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RyPN Briefs October 21, 2006
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Abatron Wood Restoration Products Used in a Streetcar Repair

Making some small structural and cosmetic repairs to Belgian tramcar 1069 at National Capitol Trolley Museum was a pickup job to keep me busy, while waiting for paint to dry on a complete exterior repainting of TARS 678.

1069 was generally in good condition, with some work partially completed by volunteers. It was desired that 678 and 1069 both be useable during the October Open House at the museum thus a strategy of patching and touching up rather than a complete cosmetic refinishing was chosen for 1069.

Close up view of the repaired area after Abatron was applied. Photos by Dave Lathrop.
Looking down at the repaired areas of the car frame from the inside of the car.

The priority structural concern on 1069 was at the front end, where a post intersects two parts of the belt rail at an angle. The Belgians had made a Bondo repair to this area as part of the work done to the car before sending it to the Great Cypress Resort in Orlando, where it was used for several years before coming to NCTM. Bondo is not a structural product, just a filler, and is hydroscopic, so it and the surrounding wood had both failed.

The location of the repaired area would have required disassembly of more than half the front of the car for replacement in kind.

I did not document the as-found condition once the Bondo and loose rot were removed, as the thread which occasioned this brief had not yet appeared. Once the material was removed from the front, it was obvious the rot extended up and down and back along the grain of the belt rail material, as well as the post. Removing the wood window stop from the interior opened the cavity from the top on both sides of the post.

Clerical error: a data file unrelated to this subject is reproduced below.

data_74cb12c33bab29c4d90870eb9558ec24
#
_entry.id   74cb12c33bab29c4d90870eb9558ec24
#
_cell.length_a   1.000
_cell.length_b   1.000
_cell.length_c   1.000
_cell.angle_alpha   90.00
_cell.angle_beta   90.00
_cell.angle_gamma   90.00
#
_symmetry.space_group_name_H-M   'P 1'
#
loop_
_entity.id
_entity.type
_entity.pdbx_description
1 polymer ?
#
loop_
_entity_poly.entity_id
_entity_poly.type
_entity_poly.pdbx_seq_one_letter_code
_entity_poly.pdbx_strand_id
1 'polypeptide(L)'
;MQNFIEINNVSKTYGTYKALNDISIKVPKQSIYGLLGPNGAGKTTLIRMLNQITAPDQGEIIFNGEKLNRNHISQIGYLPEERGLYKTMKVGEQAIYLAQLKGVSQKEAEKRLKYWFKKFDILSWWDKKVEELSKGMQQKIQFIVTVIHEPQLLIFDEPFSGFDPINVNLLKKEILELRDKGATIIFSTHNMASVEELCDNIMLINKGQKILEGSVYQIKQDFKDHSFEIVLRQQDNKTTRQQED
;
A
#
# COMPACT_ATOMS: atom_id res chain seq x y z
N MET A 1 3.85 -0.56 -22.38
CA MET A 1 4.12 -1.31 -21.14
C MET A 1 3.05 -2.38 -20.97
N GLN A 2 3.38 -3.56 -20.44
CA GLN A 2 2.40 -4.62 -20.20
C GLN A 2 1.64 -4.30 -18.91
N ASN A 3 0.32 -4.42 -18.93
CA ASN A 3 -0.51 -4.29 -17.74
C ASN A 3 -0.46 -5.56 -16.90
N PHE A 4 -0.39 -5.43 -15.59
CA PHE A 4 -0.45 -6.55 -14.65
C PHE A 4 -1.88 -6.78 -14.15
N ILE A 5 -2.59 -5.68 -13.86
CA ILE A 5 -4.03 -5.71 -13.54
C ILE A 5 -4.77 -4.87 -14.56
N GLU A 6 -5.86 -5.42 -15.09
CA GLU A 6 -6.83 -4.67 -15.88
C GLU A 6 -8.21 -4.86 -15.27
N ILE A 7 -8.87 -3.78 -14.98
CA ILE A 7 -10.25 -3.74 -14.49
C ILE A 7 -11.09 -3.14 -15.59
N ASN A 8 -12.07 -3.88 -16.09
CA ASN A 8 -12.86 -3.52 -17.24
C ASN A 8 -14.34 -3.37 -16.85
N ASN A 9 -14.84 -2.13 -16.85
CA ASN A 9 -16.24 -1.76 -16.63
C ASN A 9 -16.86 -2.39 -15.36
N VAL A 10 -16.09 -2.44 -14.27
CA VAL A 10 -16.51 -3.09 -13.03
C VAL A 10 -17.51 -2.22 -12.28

Once the loose rot was dug out, a mixture of Abatron Liquid Wood was applied. The mixture was 40/40 parts A&B, with a 20% thinning with Abosolve. The thinner mixture penetrated quickly when brushed into the surface of the rot. Several applications were made without waiting for previous applications to harden, to encourage maximum penetration. A small amount was poured into the top to penetrate deep into the bottom of the cavity, which was not easily reached by brush.

During a subsequent visit, once the LiquidWood had hardened, the cavity was packed with WoodEpox filler. I like to mix the WoodEpox by kneading equal parts of both filler and catalyst together by hand, wearing latex gloves. I pushed the WoodEpox deeply into the cavities from the bottom up and the front in, not waiting at all between subsequent fillings, until it extruded slightly out of the top while remaining slightly concave from the front. As it hardened, it expanded, resulting in the convexity shown in the photo below.

The bulge is plainly visible where the Abatron expanded as it cured.

In another subsequent visit, I carved the hardened WoodEpox down to roughly desired surface with a sharp wood chisel, then sanded it smooth as shown below. I simply chiseled the surface flat where the interior trim would be installed.

Repair sanded down, belt trim applied, ready for paint.

The metal belt rail was installed with wood screws over the repair, then the patch touched up and manually striped to complete the repair as shown below. The original striping was done with body tape. Hopefully, the painted striping can be painted over and taped properly for an exact match in the future.

Finished repair spot-painted and manually striped with white paint.

Abatron is a structural product, and can be expected to hold together as well as the wood itself. Structural epoxies and fillers are very useful in dealing with areas needing repair which are inconvenient to repair by replacement, in otherwise basically sound structures. I would encourage every restoration craftsman to learn to use these products and include them in their work strategies where appropriate.